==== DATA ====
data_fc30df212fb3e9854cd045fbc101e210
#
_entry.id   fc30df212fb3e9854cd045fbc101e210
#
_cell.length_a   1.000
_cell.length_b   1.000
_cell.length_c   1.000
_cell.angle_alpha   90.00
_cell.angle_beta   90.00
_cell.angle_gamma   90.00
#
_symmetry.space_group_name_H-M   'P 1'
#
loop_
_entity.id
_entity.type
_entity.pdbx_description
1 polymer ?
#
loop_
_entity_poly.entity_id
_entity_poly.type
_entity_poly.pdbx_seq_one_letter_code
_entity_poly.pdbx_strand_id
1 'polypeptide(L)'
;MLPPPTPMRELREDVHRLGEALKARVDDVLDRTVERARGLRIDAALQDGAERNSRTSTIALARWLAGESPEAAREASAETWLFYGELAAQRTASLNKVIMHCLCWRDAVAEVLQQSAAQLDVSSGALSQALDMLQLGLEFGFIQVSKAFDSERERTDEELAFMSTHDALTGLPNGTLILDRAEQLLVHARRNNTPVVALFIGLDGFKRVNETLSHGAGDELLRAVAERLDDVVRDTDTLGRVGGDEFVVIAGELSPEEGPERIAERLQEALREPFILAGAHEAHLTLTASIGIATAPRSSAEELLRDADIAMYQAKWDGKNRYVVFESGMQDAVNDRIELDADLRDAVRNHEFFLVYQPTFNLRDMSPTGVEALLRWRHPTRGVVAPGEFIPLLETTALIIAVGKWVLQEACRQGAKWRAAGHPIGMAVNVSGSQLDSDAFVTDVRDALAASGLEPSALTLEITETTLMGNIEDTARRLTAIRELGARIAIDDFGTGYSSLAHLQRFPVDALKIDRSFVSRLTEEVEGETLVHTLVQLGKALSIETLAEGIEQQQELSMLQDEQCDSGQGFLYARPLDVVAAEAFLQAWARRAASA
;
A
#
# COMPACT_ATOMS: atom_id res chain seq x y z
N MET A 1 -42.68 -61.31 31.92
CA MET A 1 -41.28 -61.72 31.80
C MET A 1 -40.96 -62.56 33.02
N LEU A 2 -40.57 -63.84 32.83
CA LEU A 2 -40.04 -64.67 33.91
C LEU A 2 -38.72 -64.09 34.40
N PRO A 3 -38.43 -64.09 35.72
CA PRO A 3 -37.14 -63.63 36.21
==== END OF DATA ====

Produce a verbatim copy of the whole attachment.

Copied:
data_fc30df212fb3e9854cd045fbc101e210
#
_entry.id   fc30df212fb3e9854cd045fbc101e210
#
_cell.length_a   1.000
_cell.length_b   1.000
_cell.length_c   1.000
_cell.angle_alpha   90.00
_cell.angle_beta   90.00
_cell.angle_gamma   90.00
#
_symmetry.space_group_name_H-M   'P 1'
#
loop_
_entity.id
_entity.type
_entity.pdbx_description
1 polymer ?
#
loop_
_entity_poly.entity_id
_entity_poly.type
_entity_poly.pdbx_seq_one_letter_code
_entity_poly.pdbx_strand_id
1 'polypeptide(L)'
;MLPPPTPMRELREDVHRLGEALKARVDDVLDRTVERARGLRIDAALQDGAERNSRTSTIALARWLAGESPEAAREASAETWLFYGELAAQRTASLNKVIMHCLCWRDAVAEVLQQSAAQLDVSSGALSQALDMLQLGLEFGFIQVSKAFDSERERTDEELAFMSTHDALTGLPNGTLILDRAEQLLVHARRNNTPVVALFIGLDGFKRVNETLSHGAGDELLRAVAERLDDVVRDTDTLGRVGGDEFVVIAGELSPEEGPERIAERLQEALREPFILAGAHEAHLTLTASIGIATAPRSSAEELLRDADIAMYQAKWDGKNRYVVFESGMQDAVNDRIELDADLRDAVRNHEFFLVYQPTFNLRDMSPTGVEALLRWRHPTRGVVAPGEFIPLLETTALIIAVGKWVLQEACRQGAKWRAAGHPIGMAVNVSGSQLDSDAFVTDVRDALAASGLEPSALTLEITETTLMGNIEDTARRLTAIRELGARIAIDDFGTGYSSLAHLQRFPVDALKIDRSFVSRLTEEVEGETLVHTLVQLGKALSIETLAEGIEQQQELSMLQDEQCDSGQGFLYARPLDVVAAEAFLQAWARRAASA
;
A
#
# COMPACT_ATOMS: atom_id res chain seq x y z
N MET A 1 -42.68 -61.31 31.92
CA MET A 1 -41.28 -61.72 31.80
C MET A 1 -40.96 -62.56 33.02
N LEU A 2 -40.57 -63.84 32.83
CA LEU A 2 -40.04 -64.67 33.91
C LEU A 2 -38.72 -64.09 34.40
N PRO A 3 -38.43 -64.09 35.72
CA PRO A 3 -37.14 -63.63 36.21